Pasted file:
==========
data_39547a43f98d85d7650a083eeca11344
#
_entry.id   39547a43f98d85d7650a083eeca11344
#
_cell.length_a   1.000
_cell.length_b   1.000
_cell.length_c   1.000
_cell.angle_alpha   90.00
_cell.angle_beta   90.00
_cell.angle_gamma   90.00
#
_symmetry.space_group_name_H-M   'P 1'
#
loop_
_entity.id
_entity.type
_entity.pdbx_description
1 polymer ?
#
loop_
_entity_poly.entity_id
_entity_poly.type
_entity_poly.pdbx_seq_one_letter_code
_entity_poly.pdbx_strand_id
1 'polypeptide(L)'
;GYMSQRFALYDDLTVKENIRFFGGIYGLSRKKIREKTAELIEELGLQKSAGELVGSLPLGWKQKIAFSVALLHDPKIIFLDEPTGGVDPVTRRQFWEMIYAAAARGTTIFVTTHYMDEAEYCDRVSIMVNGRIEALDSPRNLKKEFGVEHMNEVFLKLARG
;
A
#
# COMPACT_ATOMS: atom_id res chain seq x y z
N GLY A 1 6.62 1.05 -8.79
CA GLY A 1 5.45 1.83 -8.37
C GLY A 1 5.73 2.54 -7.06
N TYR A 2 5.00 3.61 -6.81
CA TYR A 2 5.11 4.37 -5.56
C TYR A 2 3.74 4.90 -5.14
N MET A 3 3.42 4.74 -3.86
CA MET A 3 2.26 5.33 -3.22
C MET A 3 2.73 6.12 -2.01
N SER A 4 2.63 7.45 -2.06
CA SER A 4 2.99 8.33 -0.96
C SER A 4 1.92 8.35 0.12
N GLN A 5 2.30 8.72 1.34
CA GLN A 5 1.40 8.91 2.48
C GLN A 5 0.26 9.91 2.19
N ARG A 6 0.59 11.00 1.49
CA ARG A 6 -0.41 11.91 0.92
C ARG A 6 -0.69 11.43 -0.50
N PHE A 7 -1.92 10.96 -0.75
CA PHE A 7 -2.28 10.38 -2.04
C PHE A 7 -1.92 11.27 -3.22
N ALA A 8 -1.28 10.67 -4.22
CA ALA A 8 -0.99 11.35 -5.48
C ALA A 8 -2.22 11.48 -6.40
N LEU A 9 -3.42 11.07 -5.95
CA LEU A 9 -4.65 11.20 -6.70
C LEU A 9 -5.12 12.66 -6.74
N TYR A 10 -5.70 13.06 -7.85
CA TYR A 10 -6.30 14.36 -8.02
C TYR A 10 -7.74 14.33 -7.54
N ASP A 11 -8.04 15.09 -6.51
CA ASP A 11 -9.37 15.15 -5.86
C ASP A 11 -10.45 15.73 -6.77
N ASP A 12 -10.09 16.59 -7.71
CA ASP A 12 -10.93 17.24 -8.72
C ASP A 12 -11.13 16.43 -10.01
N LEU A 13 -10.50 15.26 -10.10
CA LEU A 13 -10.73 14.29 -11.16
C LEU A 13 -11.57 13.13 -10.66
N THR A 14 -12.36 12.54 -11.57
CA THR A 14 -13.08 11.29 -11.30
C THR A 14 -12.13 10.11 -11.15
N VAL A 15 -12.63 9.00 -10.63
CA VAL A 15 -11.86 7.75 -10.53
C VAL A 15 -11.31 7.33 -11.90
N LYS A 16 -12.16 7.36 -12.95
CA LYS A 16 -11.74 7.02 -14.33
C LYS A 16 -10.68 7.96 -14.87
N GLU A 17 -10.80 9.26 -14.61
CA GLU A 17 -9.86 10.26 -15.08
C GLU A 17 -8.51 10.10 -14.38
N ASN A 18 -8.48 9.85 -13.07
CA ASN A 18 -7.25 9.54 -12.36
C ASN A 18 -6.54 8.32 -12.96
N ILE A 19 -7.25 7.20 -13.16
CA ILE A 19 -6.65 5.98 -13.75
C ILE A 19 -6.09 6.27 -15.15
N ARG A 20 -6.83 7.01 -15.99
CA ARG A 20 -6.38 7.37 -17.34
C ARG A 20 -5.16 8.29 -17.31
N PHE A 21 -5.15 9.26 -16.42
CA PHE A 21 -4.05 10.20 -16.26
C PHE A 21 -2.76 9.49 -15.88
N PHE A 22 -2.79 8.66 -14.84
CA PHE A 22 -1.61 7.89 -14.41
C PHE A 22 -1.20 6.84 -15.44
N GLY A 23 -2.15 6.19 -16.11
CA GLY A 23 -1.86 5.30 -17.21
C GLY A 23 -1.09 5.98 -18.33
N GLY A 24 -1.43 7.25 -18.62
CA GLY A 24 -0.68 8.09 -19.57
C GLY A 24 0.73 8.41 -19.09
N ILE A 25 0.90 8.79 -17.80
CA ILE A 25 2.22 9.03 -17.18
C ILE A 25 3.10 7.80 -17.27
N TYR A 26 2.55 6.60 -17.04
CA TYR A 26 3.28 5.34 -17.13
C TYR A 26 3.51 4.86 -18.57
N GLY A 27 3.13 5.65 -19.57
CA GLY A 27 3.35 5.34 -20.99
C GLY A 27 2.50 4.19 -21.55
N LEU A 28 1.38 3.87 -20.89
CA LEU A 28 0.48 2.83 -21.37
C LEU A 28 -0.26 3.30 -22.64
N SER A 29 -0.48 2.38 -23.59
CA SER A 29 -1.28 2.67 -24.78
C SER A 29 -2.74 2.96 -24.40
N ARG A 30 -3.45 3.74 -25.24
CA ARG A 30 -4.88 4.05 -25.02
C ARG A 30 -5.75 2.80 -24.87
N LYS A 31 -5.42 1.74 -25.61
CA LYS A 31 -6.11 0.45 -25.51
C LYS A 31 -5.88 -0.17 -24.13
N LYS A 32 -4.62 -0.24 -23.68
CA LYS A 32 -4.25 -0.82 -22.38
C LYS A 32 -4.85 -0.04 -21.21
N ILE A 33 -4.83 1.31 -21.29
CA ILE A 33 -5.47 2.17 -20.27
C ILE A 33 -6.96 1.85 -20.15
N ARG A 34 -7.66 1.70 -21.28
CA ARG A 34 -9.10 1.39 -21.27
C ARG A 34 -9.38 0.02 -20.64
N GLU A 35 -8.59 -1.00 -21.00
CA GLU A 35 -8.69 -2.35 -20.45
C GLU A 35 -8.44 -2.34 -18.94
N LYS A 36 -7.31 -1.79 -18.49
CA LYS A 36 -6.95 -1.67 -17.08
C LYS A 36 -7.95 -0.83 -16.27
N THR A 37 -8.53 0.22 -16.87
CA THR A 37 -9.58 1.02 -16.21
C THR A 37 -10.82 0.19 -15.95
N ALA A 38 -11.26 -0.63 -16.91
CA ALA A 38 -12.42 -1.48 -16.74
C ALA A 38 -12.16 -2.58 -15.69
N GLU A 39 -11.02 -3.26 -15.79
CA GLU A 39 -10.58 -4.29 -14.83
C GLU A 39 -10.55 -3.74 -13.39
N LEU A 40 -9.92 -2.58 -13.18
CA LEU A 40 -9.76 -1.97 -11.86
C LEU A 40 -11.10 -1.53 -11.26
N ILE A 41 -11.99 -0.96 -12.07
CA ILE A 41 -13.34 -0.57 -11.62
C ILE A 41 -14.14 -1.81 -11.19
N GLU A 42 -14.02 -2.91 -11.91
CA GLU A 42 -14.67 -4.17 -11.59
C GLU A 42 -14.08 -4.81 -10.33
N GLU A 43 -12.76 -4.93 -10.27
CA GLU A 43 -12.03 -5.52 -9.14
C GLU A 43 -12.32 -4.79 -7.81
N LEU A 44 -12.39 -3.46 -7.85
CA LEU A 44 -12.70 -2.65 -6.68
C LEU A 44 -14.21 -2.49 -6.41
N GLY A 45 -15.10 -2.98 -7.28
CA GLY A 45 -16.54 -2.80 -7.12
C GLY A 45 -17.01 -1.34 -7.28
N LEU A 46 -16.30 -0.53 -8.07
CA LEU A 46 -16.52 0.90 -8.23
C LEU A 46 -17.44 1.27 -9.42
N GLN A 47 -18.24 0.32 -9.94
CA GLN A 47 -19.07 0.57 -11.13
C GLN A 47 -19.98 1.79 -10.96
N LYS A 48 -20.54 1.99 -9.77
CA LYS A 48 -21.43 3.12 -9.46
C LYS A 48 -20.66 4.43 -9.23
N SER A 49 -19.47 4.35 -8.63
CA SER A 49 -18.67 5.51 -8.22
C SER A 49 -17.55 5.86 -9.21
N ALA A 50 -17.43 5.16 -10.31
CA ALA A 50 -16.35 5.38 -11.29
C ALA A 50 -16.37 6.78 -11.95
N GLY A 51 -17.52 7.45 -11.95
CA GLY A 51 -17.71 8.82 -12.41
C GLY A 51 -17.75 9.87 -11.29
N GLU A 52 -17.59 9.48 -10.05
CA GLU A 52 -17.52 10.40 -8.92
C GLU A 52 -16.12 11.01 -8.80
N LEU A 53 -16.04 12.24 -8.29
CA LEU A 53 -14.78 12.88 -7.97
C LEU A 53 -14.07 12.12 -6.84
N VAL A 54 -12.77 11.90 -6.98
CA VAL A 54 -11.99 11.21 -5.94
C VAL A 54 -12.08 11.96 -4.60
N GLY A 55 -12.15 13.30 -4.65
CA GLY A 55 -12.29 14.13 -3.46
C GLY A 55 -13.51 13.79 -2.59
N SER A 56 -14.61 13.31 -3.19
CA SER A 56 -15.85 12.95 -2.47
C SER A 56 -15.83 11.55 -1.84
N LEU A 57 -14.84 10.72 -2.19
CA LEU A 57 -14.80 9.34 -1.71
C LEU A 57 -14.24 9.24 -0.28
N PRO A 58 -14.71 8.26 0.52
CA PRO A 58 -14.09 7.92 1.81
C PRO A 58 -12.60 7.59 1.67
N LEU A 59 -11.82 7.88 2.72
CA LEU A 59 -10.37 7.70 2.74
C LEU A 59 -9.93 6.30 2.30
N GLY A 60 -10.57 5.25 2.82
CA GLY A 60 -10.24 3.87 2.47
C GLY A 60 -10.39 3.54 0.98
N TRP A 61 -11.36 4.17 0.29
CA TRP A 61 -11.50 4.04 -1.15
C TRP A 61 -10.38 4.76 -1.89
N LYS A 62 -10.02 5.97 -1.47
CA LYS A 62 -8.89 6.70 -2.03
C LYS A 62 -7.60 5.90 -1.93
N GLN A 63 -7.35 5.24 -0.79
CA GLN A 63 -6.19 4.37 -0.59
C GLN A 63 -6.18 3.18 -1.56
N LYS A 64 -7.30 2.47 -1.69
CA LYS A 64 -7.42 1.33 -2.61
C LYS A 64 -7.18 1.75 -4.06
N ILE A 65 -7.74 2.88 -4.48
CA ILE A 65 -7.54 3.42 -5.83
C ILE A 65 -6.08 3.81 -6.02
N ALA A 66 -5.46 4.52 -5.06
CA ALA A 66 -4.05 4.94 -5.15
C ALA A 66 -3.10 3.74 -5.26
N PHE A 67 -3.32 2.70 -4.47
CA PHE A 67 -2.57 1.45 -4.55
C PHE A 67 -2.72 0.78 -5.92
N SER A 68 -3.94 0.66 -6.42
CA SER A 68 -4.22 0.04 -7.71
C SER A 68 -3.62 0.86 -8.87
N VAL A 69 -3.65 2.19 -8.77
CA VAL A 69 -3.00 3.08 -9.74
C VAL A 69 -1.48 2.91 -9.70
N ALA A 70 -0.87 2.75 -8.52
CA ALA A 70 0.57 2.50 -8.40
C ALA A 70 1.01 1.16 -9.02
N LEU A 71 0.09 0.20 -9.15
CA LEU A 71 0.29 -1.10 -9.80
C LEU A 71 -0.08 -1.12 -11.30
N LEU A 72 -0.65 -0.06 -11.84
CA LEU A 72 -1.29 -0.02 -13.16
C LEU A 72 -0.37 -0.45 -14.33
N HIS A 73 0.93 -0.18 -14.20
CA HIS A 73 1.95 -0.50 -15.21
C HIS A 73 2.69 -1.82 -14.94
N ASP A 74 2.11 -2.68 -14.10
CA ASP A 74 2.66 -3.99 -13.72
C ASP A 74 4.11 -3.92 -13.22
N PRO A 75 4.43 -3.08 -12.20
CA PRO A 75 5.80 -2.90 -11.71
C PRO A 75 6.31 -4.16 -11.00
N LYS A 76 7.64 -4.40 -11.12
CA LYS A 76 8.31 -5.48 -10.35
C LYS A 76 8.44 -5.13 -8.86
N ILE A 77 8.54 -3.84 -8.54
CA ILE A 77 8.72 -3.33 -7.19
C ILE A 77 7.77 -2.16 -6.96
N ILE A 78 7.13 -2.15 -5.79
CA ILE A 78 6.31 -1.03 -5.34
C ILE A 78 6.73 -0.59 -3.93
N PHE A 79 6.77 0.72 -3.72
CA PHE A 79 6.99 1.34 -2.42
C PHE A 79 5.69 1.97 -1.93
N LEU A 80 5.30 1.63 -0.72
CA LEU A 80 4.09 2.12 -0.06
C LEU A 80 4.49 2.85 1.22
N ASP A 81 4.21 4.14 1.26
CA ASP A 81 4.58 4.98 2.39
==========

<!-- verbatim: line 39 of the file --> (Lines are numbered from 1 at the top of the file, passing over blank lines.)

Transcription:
C MET A 3 2.73 6.12 -2.01